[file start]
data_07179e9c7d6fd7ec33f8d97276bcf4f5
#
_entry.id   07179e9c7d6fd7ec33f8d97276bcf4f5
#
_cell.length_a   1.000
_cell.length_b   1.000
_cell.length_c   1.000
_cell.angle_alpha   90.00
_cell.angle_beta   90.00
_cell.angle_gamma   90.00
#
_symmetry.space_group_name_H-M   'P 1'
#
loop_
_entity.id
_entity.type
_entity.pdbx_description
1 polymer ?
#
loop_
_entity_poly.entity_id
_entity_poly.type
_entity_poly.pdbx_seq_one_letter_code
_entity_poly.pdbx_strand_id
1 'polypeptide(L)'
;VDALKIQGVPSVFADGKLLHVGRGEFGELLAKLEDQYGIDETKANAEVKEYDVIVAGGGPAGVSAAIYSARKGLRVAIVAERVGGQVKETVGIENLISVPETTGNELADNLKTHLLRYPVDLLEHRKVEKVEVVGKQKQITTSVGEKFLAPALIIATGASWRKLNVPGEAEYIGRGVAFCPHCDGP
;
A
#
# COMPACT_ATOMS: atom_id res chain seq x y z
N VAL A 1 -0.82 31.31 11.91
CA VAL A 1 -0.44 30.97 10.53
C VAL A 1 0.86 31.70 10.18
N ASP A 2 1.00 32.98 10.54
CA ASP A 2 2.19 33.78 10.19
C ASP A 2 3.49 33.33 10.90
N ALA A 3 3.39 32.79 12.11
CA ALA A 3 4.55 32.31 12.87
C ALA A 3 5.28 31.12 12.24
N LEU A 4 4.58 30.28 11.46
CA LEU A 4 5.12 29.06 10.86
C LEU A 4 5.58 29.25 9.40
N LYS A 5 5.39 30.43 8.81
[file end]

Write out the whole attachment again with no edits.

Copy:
data_07179e9c7d6fd7ec33f8d97276bcf4f5
#
_entry.id   07179e9c7d6fd7ec33f8d97276bcf4f5
#
_cell.length_a   1.000
_cell.length_b   1.000
_cell.length_c   1.000
_cell.angle_alpha   90.00
_cell.angle_beta   90.00
_cell.angle_gamma   90.00
#
_symmetry.space_group_name_H-M   'P 1'
#
loop_
_entity.id
_entity.type
_entity.pdbx_description
1 polymer ?
#
loop_
_entity_poly.entity_id
_entity_poly.type
_entity_poly.pdbx_seq_one_letter_code
_entity_poly.pdbx_strand_id
1 'polypeptide(L)'
;VDALKIQGVPSVFADGKLLHVGRGEFGELLAKLEDQYGIDETKANAEVKEYDVIVAGGGPAGVSAAIYSARKGLRVAIVAERVGGQVKETVGIENLISVPETTGNELADNLKTHLLRYPVDLLEHRKVEKVEVVGKQKQITTSVGEKFLAPALIIATGASWRKLNVPGEAEYIGRGVAFCPHCDGP
;
A
#
# COMPACT_ATOMS: atom_id res chain seq x y z
N VAL A 1 -0.82 31.31 11.91
CA VAL A 1 -0.44 30.97 10.53
C VAL A 1 0.86 31.70 10.18
N ASP A 2 1.00 32.98 10.54
CA ASP A 2 2.19 33.78 10.19
C ASP A 2 3.49 33.33 10.90
N ALA A 3 3.39 32.79 12.11
CA ALA A 3 4.55 32.31 12.87
C ALA A 3 5.28 31.12 12.24
N LEU A 4 4.58 30.28 11.46
CA LEU A 4 5.12 29.06 10.86
C LEU A 4 5.58 29.25 9.40
N LYS A 5 5.39 30.43 8.81